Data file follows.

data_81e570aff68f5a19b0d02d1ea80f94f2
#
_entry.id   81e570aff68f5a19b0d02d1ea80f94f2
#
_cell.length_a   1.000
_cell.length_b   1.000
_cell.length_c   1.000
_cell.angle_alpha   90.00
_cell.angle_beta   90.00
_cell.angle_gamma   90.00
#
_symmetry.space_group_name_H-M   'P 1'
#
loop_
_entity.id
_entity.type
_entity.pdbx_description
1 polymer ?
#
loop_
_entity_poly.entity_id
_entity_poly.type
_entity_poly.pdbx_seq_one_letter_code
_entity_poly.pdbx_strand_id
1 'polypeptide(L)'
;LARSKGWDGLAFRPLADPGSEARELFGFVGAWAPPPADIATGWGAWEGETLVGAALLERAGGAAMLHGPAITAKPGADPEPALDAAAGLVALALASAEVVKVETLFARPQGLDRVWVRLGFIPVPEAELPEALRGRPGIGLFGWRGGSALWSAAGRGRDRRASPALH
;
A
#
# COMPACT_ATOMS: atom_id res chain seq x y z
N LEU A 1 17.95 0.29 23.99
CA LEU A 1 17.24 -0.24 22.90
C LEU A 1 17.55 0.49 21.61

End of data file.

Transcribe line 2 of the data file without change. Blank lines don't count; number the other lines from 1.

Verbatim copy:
#